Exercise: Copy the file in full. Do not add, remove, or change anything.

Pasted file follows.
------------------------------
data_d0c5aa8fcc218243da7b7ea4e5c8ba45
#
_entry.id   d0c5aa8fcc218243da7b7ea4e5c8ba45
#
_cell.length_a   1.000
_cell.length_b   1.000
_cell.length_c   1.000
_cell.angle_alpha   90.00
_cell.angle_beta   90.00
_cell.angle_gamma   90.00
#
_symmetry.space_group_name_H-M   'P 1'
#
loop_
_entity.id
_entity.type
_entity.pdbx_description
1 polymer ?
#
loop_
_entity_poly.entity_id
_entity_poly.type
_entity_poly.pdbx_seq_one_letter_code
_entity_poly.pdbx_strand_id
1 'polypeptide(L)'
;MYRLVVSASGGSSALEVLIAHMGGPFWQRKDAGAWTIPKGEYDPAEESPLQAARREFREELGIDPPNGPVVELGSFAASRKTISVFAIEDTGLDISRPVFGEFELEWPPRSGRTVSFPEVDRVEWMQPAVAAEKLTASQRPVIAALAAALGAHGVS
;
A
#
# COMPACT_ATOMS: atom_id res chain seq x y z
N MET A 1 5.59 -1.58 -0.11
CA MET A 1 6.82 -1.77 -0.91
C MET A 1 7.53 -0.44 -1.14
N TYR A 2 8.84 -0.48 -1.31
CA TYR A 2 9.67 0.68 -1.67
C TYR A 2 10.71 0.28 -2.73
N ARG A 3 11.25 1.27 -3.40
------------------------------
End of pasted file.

data_d0c5aa8fcc218243da7b7ea4e5c8ba45
#
_entry.id   d0c5aa8fcc218243da7b7ea4e5c8ba45
#
_cell.length_a   1.000
_cell.length_b   1.000
_cell.length_c   1.000
_cell.angle_alpha   90.00
_cell.angle_beta   90.00
_cell.angle_gamma   90.00
#
_symmetry.space_group_name_H-M   'P 1'
#
loop_
_entity.id
_entity.type
_entity.pdbx_description
1 polymer ?
#
loop_
_entity_poly.entity_id
_entity_poly.type
_entity_poly.pdbx_seq_one_letter_code
_entity_poly.pdbx_strand_id
1 'polypeptide(L)'
;MYRLVVSASGGSSALEVLIAHMGGPFWQRKDAGAWTIPKGEYDPAEESPLQAARREFREELGIDPPNGPVVELGSFAASRKTISVFAIEDTGLDISRPVFGEFELEWPPRSGRTVSFPEVDRVEWMQPAVAAEKLTASQRPVIAALAAALGAHGVS
;
A
#
# COMPACT_ATOMS: atom_id res chain seq x y z
N MET A 1 5.59 -1.58 -0.11
CA MET A 1 6.82 -1.77 -0.91
C MET A 1 7.53 -0.44 -1.14
N TYR A 2 8.84 -0.48 -1.31
CA TYR A 2 9.67 0.68 -1.67
C TYR A 2 10.71 0.28 -2.73
N ARG A 3 11.25 1.27 -3.40